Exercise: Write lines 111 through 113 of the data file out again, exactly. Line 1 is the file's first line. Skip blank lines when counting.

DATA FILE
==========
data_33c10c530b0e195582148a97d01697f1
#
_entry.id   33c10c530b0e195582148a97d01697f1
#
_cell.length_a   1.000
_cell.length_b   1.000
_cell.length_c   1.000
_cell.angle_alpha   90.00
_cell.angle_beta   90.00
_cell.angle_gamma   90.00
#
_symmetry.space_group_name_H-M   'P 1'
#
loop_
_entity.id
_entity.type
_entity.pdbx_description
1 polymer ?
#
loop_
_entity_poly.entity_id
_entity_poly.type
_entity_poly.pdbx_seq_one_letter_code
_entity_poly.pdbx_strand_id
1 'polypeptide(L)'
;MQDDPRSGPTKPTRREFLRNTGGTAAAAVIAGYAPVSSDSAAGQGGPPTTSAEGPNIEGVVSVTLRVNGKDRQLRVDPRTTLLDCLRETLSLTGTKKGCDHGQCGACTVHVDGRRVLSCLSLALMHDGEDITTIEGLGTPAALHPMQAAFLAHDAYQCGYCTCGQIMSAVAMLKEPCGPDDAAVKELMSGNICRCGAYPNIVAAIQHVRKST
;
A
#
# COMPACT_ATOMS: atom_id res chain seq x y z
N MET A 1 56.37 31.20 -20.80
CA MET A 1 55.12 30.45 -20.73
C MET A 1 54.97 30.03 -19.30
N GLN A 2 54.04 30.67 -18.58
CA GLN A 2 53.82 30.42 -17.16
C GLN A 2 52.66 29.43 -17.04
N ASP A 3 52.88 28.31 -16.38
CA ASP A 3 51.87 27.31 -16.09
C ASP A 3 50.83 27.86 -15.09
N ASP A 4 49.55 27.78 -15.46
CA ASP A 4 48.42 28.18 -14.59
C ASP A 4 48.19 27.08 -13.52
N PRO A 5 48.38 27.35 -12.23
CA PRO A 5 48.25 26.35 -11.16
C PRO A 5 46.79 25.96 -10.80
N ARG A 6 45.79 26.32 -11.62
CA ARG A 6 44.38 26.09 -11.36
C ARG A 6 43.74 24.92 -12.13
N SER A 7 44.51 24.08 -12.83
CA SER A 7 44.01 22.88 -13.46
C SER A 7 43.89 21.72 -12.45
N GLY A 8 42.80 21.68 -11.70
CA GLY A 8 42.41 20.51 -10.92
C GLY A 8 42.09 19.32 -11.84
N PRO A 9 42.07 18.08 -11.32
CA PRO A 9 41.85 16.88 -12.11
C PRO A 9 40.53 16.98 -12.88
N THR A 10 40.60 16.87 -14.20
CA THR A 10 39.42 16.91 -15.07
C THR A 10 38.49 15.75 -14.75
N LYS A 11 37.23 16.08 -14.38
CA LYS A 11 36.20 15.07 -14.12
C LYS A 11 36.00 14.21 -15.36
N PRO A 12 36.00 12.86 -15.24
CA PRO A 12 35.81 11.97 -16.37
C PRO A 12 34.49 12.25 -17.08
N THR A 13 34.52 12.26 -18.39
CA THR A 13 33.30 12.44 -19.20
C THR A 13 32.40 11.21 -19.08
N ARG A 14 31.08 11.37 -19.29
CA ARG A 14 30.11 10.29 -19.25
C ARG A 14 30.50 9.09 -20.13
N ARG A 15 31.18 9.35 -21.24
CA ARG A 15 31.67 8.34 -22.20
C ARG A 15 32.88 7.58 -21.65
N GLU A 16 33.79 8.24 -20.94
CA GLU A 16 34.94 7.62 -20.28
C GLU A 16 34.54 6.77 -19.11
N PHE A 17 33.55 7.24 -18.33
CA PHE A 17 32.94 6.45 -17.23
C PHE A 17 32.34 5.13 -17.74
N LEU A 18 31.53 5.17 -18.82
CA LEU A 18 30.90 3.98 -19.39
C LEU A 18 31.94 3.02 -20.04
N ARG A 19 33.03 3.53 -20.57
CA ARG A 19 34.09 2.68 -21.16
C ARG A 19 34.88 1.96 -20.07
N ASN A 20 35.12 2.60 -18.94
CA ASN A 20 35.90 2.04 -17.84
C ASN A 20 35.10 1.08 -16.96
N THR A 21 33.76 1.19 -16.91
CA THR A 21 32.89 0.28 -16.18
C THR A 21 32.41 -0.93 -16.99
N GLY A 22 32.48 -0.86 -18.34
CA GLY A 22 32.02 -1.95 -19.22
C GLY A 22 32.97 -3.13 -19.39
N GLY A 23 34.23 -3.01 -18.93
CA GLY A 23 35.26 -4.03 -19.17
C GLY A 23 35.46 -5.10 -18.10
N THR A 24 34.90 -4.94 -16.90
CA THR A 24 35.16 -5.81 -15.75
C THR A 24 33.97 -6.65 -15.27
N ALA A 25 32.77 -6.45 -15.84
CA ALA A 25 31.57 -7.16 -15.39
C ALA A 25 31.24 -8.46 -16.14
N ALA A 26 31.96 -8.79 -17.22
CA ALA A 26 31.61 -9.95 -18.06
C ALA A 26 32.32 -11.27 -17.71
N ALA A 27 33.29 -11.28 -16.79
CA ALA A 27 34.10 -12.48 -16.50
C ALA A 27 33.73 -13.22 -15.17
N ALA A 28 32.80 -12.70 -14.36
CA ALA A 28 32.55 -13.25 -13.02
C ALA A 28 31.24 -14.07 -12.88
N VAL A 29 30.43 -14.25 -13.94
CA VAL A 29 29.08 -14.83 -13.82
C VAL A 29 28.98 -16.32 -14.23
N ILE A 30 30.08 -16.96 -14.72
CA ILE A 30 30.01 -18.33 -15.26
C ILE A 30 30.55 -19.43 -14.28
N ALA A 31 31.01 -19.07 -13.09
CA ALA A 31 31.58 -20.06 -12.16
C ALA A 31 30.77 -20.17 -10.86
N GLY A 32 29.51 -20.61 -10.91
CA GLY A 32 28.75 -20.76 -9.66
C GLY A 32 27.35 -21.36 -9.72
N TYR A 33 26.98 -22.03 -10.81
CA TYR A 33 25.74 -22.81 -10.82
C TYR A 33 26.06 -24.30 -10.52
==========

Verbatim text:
C ALA A 27 33.73 -13.22 -15.17
N ALA A 28 32.80 -12.70 -14.36
CA ALA A 28 32.55 -13.25 -13.02